Seanote is a five-member post-collegiate group based out of Seattle, that spun out of University of Washington groups Furmata and Awaaz. After a promising debut album, Vocal Static, the group is back with its new release, Transitions.
Right off the bat, the album demonstrated the group’s attention to detail and consideration of how an album as a whole comes across. The choice to kick things off with Ariana Grande’s “Focus” was really shrewd for its grabbing, offbeat intro that compels the listener to—well, focus. In an era when so many of us listen to music absently while multi-tasking, “Focus” compels the listener to zero in on the music. A jazzy instrumentation at the end of the track further commands our attention for a strong opening to the album.
I really enjoyed the transition to Zar Larsson’s “Carry You Home,” a track with featured excellent vocal percussion that eased the song into a groove and some really fine solo work. I was a bit worried when I saw the next track “Ordinary People” on the track listing—a song that’s already been covered extensively and that’s refrain of “This time we’ll take it slow” I’ve had bore me to tears in more than one live performance. Fortunately, Seanote was up to the challenge in this case, pushing the tempo at key moments, and having two soloists interact over the track to keep the song fresh, interesting, and moving. “This Is What You Came For,” originally performed by Calvin Harris, featuring Rihanna, represented similar creative strengths for a nicely subdued intro, into a more complex, up-tempo sound. I really liked the production choices on that track, too, to infuse just the right level of an electronic sound to fit the song, while not compromising the more purist a cappella sound the group leaned into for the full album.
The “Interlude” on track five of the album proved to be one of my favorite choices on the recording. While it doesn’t hold up as a stand-alone track, it was a nice palate cleanser and transition between sections of the album. Too often, a cappella albums sound as though groups just threw together a bunch of songs they’d been singing recently, but a track like this demonstrates wonderful care in thinking about the overarching listening experience, and inviting an audience to listen to an album as one holistic piece. The interlude was particularly effective on the transition to Shawn Mendes’s “Stitches” with a wonderfully creepy, static-y whispered intro, a nice handling of the rap interlude, and really cool sound on the outro, with a soprano overlaying the group sound.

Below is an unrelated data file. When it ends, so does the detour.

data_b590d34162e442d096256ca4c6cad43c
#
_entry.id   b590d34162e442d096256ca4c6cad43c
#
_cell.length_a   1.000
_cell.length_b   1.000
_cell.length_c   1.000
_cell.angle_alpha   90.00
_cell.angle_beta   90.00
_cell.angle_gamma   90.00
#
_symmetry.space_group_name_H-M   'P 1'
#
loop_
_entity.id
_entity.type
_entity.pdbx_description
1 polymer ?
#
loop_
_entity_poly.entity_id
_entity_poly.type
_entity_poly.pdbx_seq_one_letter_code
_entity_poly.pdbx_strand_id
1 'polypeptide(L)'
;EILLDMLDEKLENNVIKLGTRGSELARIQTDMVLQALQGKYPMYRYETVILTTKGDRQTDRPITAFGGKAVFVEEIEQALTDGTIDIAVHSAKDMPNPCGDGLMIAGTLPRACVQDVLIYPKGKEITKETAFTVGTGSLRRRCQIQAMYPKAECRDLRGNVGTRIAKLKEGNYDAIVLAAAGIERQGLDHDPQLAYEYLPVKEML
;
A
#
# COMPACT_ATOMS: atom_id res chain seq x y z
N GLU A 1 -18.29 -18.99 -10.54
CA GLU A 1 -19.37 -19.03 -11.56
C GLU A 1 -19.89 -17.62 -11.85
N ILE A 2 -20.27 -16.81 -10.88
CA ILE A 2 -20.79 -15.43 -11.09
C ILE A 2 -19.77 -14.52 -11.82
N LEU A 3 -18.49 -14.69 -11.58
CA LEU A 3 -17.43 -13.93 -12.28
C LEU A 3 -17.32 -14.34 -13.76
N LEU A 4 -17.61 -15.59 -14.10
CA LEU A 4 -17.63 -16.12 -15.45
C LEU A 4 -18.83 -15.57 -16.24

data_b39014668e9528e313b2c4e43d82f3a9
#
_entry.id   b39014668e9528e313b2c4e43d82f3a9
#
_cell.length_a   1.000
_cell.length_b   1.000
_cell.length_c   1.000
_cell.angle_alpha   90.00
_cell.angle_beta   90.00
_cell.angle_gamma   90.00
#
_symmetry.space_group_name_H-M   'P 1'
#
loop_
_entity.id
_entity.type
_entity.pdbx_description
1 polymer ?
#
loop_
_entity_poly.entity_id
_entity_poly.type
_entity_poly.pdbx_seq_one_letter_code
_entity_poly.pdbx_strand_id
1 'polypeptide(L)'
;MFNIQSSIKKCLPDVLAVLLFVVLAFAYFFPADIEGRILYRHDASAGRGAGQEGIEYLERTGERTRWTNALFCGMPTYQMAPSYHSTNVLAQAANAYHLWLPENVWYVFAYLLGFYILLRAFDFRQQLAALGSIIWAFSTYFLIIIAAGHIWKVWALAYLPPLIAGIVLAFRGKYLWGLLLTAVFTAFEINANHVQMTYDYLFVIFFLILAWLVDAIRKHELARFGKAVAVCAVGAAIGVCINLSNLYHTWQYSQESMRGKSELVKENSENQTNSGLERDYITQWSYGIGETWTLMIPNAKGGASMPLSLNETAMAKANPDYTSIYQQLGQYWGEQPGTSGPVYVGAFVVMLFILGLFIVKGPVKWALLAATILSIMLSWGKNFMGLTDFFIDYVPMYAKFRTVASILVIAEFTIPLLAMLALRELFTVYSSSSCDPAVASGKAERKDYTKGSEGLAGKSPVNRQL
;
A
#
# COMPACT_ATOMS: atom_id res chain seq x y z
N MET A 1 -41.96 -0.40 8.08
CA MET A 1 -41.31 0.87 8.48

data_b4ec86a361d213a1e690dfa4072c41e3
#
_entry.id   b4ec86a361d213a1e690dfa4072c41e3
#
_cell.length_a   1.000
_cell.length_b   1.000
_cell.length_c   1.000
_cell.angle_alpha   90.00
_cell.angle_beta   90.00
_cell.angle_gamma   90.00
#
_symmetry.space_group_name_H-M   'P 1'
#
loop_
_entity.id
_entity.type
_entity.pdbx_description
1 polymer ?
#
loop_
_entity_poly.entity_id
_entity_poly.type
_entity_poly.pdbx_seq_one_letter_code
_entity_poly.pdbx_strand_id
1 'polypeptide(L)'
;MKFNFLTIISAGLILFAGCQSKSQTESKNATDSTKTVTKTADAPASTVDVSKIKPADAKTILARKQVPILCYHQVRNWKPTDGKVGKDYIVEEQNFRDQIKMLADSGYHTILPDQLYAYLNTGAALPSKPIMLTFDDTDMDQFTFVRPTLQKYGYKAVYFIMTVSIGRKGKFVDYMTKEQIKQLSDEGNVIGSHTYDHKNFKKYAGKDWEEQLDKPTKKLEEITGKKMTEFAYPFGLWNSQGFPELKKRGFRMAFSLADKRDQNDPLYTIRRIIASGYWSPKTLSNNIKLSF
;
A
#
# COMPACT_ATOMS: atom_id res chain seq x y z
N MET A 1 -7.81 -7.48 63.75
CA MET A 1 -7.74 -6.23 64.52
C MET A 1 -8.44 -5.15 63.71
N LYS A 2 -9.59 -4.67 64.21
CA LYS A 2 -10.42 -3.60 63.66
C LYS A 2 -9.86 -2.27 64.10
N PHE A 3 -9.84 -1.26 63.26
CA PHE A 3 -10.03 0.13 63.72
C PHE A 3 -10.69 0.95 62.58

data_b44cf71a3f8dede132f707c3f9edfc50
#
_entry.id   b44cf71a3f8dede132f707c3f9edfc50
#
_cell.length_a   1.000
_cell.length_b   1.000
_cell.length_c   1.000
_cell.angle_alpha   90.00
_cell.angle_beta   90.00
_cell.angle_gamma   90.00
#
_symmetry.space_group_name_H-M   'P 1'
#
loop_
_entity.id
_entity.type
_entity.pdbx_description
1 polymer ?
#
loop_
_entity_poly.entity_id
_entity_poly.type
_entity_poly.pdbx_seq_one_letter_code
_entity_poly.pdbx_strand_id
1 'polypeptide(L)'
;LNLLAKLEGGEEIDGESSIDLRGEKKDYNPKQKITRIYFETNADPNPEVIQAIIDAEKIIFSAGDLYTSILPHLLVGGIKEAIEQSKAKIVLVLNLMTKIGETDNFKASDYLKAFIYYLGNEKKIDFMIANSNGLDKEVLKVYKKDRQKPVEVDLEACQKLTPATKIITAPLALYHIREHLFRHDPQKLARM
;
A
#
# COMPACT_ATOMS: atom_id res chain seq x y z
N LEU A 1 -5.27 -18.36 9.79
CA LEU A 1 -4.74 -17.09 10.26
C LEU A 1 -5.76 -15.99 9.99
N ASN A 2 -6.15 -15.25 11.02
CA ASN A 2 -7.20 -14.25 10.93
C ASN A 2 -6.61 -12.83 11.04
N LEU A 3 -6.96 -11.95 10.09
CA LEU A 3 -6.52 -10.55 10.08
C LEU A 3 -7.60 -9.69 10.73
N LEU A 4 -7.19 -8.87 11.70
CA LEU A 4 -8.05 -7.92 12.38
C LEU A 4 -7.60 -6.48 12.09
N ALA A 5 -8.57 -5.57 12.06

While the tracks to follow, “Let It Go,” originally by James Bay and A-Tran’s “Fatal Disease” were handled nicely, they were relatively straightforward takes on popular songs that left me wanting a bit more to make the songs distinctively Seanote’s. A cover of “I Choose You” by Sara Bareilles risked falling into a similar trap, but I appreciated the choice to insert a male soloist on the bridge to mix up the sound and lend a metaphorical sense of two halves a whole relationship coming together on it. My only knock on that track was that the rhythm section felt a bit too present on it, threatening to overwhelm the sweet song.
In the latter stages of the album, Shaeer Aftab’s “Take It For Granted” came at just the right time for the rap to really mix up the sound and I appreciated the stripped down nature of the track. Unfortunately, Fall Out Boy’s “Centuries” felt like a bit of a letdown after that. While the group’s handling of the song was certainly competent, it’s a song choice we’ve all heard so many times in a cappella at this point. In principle, the choice to do a softer, slower take on the song seems interesting, but I felt the choice ultimately robbed the song of some of the fire power it could have used to justify its placement on the album.
Seanote ultimately saved some of its best work for last though, with a mashup of Rachel Platten’s “Fight Song” and Katy Perry’s “Roar.” At first, I was a little underwhelmed with the choice for this one to start so slow as well, but Seanote knew exactly what it was doing in executing this fine arrangement by Lucy Liu and Michael Kibbe, as the soft slow beginnings offered plenty of room to grow, and a particularly electric moment as things picked up on the “my power’s turned on” lyric from “Fight Song.” While I’d argue that this one could have popped a bit sooner, the payoff was nonetheless impressive, and the track finished in truly excellent fashion as the two songs came together.
To nitpick, I think this album may well have been stronger were the group to have weeded out one-to-three of the of its less memorable tracks. Nonetheless, I really appreciated the overall architecture of the album from its well thought out beginning, to the shrewdly applied interlude, to mixing the tempo and style at just the right times en route to an excellent finish. Transitions is available now.